Only a fasocialist wouldn’t not be unable to see that.

    L

    • IrishBill 6.1

      Don’t you have better things to do today than mock-troll the Standard?

      • Lew 6.1.1

        Mockery isn’t directed at The Standard, it’s directed at the real trolls — the people who make these sorts of arguments for reals.

        L

        • lprent 6.1.1.1

          When I’m moderating I scan the comment content and my hackles rise when I see yours. It takes a time to notice who, drop into the comment stream to find out why, and then let the hackles drop. That was what Irish was referring to…. It is irritating for moderators.

          Besides your mockery is too modest – try reading big_bruv unmoderated posting (not just commenting) on Clint Heines blog. Look at the post on doing jury service if you want to get a true parody of a human being.

        • r0b 6.1.1.2

          Isn’t it odd that there’s a distinct absence of real trolls! Looks like no one at all is going to defend these bills.

          But they will come to pass unless people stand up an oppose them. Hello – Herald – time to dust of those “Democracy Under Attack” banners!

  7. Lew 7

    Honestly, it just gets a bit dull typing variations on ‘Yes, I agree’ over and again. I’ve even been agreeing with Marty recently; I don’t know what’s gotten into me. Or yous fullas.

    I do have better things I ought to be doing.

    L

  8. The Voice of Reason 8

    “Isn’t it odd that there’s a distinct absence of real trolls! Looks like no one at all is going to defend these bills.”

    It’s not odd at all, r0b, it’s just cowardice.

    Yesterday, Irish Bill banished Timmy, the King of all the Trolls, to a month in the wilderness and now the little trolls are too scared to come out of the cave.

    • Kevin Welsh 8.1

      I have noticed the same. Its been gold for those on the left the last couple of weeks and the wingnut apologists have been conspicuous by their absence.

      Would just like to see Labour go for he jugular a little more as it would be nice to see Smith tip over the edge finally. Completely out of his depth on ACC and ETS.

      Alice tried his usual bullshit on Red Alert yesterday and got nailed good and proper. Made my day 🙂

  9. Rex Widerstrom 9

    This all ties back in to the Bakshi thread (or at least my comment therein). It’s an unholy trade-off between politicians and the police and it has to stop. Or be stopped. And it’s clear we can’t look to Labour to stand up for our freedoms when they’re busy colluding on ways to destroy them.

    And let’s not forget the fact that some time ago our own Chief Justice tried telling us the Emperor has no clothes when it comes to “justice” and was attacked by National to the craven silence of Labour.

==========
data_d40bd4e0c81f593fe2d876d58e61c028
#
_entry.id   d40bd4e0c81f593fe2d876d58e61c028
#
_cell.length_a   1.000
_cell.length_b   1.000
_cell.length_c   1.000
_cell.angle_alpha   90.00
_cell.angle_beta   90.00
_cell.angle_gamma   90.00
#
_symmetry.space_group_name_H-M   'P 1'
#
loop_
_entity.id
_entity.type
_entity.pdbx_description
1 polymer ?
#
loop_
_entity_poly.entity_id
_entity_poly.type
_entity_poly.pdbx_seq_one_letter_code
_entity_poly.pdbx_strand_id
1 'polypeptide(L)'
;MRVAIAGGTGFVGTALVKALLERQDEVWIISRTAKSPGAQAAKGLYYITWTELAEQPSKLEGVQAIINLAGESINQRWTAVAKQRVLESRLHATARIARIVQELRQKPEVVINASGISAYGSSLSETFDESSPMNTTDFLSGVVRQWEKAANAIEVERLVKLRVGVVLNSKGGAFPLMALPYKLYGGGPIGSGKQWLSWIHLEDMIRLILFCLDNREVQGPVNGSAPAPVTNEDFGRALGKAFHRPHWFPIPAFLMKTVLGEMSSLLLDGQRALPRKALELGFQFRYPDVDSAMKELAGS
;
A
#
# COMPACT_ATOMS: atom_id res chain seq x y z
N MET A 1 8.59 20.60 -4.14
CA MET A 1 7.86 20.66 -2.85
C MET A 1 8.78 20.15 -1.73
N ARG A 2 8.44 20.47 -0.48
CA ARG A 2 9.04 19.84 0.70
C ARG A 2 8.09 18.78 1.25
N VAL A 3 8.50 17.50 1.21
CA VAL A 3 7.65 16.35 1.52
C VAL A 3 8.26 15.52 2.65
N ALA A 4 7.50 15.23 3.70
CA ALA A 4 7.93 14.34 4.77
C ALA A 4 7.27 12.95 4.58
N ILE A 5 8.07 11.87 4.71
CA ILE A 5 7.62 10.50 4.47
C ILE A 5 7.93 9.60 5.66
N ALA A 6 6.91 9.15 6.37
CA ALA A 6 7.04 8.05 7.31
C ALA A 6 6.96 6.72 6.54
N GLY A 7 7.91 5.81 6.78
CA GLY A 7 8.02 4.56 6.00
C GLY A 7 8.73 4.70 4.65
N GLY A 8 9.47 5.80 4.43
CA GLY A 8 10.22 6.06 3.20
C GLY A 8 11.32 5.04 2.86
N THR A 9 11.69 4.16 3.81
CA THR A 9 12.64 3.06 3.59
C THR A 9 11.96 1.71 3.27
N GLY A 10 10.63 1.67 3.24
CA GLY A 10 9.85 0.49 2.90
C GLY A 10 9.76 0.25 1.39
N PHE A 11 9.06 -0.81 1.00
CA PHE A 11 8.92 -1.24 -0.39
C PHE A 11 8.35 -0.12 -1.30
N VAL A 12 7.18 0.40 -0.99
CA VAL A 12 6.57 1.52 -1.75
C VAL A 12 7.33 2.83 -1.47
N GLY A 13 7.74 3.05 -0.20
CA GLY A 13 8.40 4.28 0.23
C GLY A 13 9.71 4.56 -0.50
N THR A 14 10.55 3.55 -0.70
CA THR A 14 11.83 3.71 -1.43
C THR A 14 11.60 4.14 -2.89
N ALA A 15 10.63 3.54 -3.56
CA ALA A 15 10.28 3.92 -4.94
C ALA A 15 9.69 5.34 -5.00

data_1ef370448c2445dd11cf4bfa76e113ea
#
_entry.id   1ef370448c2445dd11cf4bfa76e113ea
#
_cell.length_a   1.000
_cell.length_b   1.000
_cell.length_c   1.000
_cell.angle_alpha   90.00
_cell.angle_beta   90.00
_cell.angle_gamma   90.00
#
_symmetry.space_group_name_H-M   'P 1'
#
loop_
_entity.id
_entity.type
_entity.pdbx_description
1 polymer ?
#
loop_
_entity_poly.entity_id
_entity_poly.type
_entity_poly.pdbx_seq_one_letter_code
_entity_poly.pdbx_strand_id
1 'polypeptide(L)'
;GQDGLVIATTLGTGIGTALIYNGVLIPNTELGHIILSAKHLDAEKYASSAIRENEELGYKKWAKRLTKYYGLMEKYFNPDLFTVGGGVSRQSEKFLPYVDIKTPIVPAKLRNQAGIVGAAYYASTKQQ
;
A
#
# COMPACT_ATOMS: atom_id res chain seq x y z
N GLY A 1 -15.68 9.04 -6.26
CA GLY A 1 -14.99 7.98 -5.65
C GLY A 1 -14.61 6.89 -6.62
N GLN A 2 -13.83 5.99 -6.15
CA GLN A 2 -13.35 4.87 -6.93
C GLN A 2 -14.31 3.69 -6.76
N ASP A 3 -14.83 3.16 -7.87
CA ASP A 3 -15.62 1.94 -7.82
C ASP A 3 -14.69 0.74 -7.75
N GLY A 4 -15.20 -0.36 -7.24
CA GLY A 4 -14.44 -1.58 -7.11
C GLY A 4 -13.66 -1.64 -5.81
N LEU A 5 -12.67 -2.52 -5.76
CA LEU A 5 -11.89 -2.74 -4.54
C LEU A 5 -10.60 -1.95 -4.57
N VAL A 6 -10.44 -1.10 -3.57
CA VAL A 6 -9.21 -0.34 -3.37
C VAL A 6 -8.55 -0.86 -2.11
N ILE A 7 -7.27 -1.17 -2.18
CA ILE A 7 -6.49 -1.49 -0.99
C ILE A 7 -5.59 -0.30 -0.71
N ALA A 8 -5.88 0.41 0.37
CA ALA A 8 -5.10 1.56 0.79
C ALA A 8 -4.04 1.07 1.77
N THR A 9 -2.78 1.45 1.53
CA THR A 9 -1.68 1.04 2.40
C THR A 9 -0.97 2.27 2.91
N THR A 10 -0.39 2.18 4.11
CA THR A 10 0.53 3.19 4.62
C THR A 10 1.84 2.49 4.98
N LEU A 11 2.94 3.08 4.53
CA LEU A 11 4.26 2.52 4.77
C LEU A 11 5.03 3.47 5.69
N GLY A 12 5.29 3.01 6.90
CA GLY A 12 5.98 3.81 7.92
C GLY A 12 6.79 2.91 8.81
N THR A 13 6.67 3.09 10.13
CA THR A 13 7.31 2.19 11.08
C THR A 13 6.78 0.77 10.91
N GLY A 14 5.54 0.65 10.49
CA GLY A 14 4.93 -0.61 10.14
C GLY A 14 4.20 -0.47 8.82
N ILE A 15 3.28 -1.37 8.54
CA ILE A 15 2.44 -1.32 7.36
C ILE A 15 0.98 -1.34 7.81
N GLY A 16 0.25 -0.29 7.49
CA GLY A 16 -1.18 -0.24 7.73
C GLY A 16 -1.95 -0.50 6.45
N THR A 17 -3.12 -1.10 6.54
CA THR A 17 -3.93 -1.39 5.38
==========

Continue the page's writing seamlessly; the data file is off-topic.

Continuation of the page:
And ironically today another Chief Justice is trying to tell citizens that politicians and the media are lying to them:

    Chief Justice Wayne Martin said the government was responding to problems that did not exist.

    “Alarm arises from the fact that public perception appears to be driving public policy, and in particular driving the parliamentary branch of government to respond to perceived problems, which do not in fact exist,” he told journalism students.

    “Many in our community consider that our community is being swamped by a wave of crime of tsunami-like proportions, to which the judiciary is responding insipidly with increasingly lenient sentences. Neither of these things is true.”

    And the Attorney General’s response?

    “It is a fundamental mistake to think people’s views that crime is increasing are false perceptions created by the media,” he said

    It’s often said there’s only two ways to defend freedom – the bullet or the ballot box.

    Not that I want the first option, but NZ is so apathetic, all the government would need to do is schedule an All Blacks match on the appropriate day and no one would turn up to the Revolution.

    So that rules out bullets. Who’s going to give us the easy option of ticking a ballot box for a party that truly upholds freedom?

    [And kudos r0b, first for highlighting these issues and secondly for accepting Labour’s role in them]

  10. r0b 10

    [And kudos r0b, first for highlighting these issues and secondly for accepting Labour’s role in them]

    I’m not here for the Labour Party Rex, I’m here for a healthy society. I happen to think that the Labour / Green mix is almost always the best way to deliver that, but if they screw up then I’d hope to be one of the ones telling them so.

    And as for the AG: “It is a fundamental mistake to think people’s views that crime is increasing are false perceptions created by the media,’ – the AG needs to get a clue on this issue. The reporting of crime and the manipulation of fears about crime by unethical politicians is a travesty in NZ.